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Armin Laschet wants to put security at the heart of his European policy if he succeeds Angela Merkel at the head of Germany. “We must create European opportunities in digital ‘self-defense’ and transform Europol into a ‘European FBI'”, proposes the CDU-CSU candidate in an article published on Wednesday by the German business daily Handelsblatt.
“Europe must offer its citizens a new offer in order to reduce risks, guarantee security and strengthen us. Exactly like what made possible the friendship between Konrad Adenauer and Charles de Gaulle or between Helmut Kohl and François Mitterrand, which made possible the construction of a common European house. (…) France and Germany have a shared responsibility in this area, and the friendship of our countries is the engine of a stronger Security Union ”, can we read in this column published a few hours before Armin Laschet flew to Paris, where Emmanuel Macron received him, Wednesday afternoon, two days after meeting with Olaf Scholz, the candidate of SPD at the Chancellery.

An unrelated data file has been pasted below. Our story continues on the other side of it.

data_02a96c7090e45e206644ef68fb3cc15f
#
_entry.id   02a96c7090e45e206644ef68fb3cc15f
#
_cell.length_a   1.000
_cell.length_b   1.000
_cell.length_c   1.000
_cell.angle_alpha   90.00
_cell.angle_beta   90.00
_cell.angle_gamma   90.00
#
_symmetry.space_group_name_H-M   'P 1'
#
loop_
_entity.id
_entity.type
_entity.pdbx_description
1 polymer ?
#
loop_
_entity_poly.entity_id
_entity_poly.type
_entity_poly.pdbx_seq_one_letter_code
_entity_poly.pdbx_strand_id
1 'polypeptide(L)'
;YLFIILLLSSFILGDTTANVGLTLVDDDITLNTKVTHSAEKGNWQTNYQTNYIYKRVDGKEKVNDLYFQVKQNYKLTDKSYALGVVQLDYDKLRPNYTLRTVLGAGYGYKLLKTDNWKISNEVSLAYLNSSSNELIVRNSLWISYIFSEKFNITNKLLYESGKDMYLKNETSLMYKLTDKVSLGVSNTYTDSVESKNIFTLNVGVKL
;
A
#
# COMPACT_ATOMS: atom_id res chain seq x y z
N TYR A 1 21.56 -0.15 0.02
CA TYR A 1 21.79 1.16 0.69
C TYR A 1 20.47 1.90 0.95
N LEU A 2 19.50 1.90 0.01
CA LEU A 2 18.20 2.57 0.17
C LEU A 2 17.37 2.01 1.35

In addition to the reference to “European FBI”, an old idea once proposed by Helmut Kohl, whom Armin Laschet very often cites as a model, two points should be particularly remembered in the CDU-CSU candidate’s platform. And these two points will certainly have found a listening ear at the Elysee Palace.
The first is the plea for a strengthening of European and defense policy, a lesson Armin Laschet draws from the Afghan crisis. “The twenty years of operations in Afghanistan as well as the recent withdrawal of Western allies have clearly shown that military dependence on the great transatlantic ally defines European reality more than an egalitarian partnership within NATO. . Those who want to rely on partnerships must themselves be strong and reliable. Europe must define its role in security and defense policy with confidence and determination. “
The second is the call for a more active German foreign policy that is more aligned with global geopolitical issues. “It is not only Europe but also Germany which must define its foreign policy in a more strategic way”, writes Armin Laschet, proposing in particular the creation of a “national security council” within the next German government, “In order to have a foreign policy which does not content itself with reacting but which acts in a proactive and anticipated manner”.
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